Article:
Tag Archives: Women

Boris: What A Load Of Shit

Okay, so I’ve already posted my thoughts on the chicken incident here.

But now, after having seen the actual footage and thinking about it a bit more, I have to say there is absolutely nothing in it.

This was a spoof video, mocked up by a few blokes at the club to make the pre-season a bit less boring. That’s it.

The club and players have had to pay for the ‘indiscretion’ – but really, all they should be ashamed of is letting it get out.



Filed under Off Field

Boris the Rubber Chicken

The football media has gone nuts with the latest off field incident, this time it’s North’s turn with a YouTube video of a rubber chicken rooting a real chicken carcass.

My immediate reaction is one of shock and disappointment. This happens to Collingwood, West Coast, Port Adelaide … the list goes on. But not to North.

But then I actually think about the incident. Is a rubber chicken dry humping an actual chicken degrading to women? How did this story break? How should the media, the AFL, North Melbourne and footy fans respond? Who is Boris the rubber chicken anyway?

These are my thoughts:

Women and footballers is the hot topic right now. Brett Stewart of the NRL and Nathan Bock of the Adelaide Crows can attest to that. But they alleged assaulted actual women. A rubber chicken assaulting a chicken carcass seems a bit different to me.

Arocca has apparently conceded that it could be construed as insulting to women. Phil Cleary, an outspoken advocate against domestic violence, described it as ‘bogan’, ‘bad’ and ‘ugly’.

What do I think? I think it’s ridiculous. I am no fan of misogynistic behaviour, and from what has been described of the video, I think the biggest crime is that someone thought it was funny. I don’t like some of the imagery – running over the chicken carcass at the end is pretty horrific if you think about it as a woman – but it’s not a woman. And clearly, whoever directed the video (‘one of the younger members of our group’, Eugene Arocca) really wasn’t thinking about the implications.

But is it a reflection of a deeper ignorance, possibly even a disdain by footballers towards women? Definitely. My question is, why is anyone surprised? Put any bunch of boys together for a while, in relative isolation from the rest of society (let alone women), and this sort of stuff will happen. What is just an innocent in-joke to them is offensive to someone else. And the moral brigade will be wheeled out by the media and publicly damn it as an outrage.

So what’s the solution? How can the AFL, clubs and officials tackle this culture?

In many ways it’s straight-forward – put the players back into the community. Integrate them, educate them, allow them to mix freely with all types and learn from their mistakes. Don’t hide them, attempt to protect and control them. Just like the rest of us, they’re grow up eventually, and treat women with the respect they deserve (well, at least the respect society thinks they deserve).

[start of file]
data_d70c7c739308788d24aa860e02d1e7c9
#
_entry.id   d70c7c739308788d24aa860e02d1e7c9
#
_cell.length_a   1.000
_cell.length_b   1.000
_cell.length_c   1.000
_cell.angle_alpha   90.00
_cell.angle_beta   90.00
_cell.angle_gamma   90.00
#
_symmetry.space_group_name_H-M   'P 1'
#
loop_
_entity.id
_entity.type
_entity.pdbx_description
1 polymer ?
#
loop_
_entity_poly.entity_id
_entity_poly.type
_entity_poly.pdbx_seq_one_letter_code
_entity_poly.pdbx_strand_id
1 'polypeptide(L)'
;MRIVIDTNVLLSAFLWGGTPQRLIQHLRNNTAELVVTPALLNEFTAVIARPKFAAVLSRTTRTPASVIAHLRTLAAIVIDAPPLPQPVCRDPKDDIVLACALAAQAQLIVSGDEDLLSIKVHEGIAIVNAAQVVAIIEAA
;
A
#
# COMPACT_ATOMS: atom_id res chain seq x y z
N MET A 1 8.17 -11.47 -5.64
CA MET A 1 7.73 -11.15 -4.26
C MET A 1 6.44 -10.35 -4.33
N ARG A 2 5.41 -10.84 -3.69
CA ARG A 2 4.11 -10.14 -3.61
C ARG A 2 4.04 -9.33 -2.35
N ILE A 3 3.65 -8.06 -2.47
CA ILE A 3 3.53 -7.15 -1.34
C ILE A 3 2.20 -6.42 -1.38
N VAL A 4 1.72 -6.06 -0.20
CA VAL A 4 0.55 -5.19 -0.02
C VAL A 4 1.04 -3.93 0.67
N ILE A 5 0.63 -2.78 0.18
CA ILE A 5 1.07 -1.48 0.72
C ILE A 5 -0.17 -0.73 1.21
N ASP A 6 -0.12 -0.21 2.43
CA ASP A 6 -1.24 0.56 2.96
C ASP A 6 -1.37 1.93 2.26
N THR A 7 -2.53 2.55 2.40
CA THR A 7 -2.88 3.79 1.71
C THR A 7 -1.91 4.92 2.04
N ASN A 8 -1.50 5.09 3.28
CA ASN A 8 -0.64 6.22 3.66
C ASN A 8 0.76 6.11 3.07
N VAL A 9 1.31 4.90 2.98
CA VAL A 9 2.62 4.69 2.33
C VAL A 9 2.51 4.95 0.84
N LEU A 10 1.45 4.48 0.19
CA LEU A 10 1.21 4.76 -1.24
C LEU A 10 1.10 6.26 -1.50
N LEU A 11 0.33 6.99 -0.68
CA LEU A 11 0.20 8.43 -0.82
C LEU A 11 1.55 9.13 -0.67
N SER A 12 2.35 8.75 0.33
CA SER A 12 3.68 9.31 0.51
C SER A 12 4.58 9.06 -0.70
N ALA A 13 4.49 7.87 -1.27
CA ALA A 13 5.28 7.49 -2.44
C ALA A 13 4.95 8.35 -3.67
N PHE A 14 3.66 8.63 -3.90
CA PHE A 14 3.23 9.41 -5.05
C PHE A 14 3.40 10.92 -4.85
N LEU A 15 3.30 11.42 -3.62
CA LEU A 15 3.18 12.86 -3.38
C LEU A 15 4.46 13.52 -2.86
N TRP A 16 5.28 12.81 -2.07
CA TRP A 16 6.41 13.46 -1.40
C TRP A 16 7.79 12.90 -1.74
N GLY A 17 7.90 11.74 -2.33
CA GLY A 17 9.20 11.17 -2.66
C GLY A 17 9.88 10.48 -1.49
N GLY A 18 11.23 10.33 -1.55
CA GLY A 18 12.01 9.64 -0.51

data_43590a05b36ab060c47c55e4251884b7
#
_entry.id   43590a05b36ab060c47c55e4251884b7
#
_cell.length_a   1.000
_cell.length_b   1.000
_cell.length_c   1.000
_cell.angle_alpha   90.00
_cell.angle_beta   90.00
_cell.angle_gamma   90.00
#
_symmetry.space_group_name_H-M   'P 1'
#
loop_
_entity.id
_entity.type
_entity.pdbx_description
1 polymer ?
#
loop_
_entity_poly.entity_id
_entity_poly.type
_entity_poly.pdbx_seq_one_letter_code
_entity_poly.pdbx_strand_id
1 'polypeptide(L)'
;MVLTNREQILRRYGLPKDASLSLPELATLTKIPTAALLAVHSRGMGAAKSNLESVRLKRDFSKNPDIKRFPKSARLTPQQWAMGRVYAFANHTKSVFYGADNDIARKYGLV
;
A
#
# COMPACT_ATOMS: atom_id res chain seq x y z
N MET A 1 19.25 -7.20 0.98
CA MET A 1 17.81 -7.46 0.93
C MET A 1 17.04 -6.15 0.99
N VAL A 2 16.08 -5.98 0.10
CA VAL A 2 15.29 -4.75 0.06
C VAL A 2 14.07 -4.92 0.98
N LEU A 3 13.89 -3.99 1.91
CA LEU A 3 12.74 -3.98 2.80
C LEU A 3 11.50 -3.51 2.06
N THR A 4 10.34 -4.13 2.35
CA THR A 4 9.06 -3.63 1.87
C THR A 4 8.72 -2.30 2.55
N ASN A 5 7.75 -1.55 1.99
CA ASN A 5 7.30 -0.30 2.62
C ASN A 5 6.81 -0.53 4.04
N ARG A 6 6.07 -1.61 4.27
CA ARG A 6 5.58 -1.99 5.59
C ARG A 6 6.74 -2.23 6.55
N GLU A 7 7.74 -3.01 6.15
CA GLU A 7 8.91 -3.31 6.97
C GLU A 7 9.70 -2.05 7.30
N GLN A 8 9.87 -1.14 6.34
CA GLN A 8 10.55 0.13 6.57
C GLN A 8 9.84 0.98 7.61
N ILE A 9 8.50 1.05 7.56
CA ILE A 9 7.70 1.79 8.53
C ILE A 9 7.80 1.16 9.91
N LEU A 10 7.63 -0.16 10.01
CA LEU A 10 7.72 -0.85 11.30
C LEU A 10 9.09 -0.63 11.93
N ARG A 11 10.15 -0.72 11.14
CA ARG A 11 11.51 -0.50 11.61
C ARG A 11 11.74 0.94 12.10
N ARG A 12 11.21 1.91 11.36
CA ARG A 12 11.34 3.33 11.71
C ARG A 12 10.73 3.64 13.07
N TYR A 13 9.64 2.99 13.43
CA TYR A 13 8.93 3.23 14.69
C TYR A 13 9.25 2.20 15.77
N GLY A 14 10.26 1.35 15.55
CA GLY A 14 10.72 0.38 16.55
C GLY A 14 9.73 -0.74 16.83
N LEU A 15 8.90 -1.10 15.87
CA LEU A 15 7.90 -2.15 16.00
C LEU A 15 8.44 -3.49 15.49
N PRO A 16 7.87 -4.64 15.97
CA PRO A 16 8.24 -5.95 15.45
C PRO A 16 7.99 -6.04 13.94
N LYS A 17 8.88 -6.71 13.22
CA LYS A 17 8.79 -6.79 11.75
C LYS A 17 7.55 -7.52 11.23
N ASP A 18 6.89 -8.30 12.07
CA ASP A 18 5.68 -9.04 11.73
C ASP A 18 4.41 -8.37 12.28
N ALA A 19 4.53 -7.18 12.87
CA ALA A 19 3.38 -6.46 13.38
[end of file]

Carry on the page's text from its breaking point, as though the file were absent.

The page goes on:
But it’s not going to happen – not without a revolution anyway. With the media reaction the way it is, clubs and the AFL are forced to take action. And what will their action be? On the surface, it will be about education and community work. But in practice they’ll just look to make sure it doesn’t get out again.

This story broke coz a player put up the video on their Facebook page. As if NMFC won’t ban players from Facebook now? Or at least have a strict online code of conduct policy enacted. In effect, they’ll just look to lock down players more, give them less liberty, make them more removed from society. They have no real choice – the media love this stuff too much. And so the cycle continues, gaining momentum with each turn.

And so who do we blame? The media? The clubs? The AFL?

As I’ve said before, none of them are actually to blame. We are. If we, fans and non-fans alike, continue to disconnect with any real community, we’ll continue to lap up these bull-shit stories. We’ll continue to dismiss or condemn, depending on our perspective, and choose not to humanise any of the real people involved. Coz when they’re celebrities, it’s okay to condemn them. ­Coz they’re not really human then, are they?

If people want to do something about this issue, it’s time to address the continual breakdown of community – across all facets of society, not just football. North are trying – they are arguably the last of the community clubs in the AFL, and are publicly looking to go back to their community roots. And they are one of the few clubs that has at least one woman working in the football department.

And there are a few people around the traps, even in the media, who seem to get it. Just have a look at a real story from John T. Harms in today’s Age. But tragically, not many people will get past the back page headlines and see it.


Filed under Off Field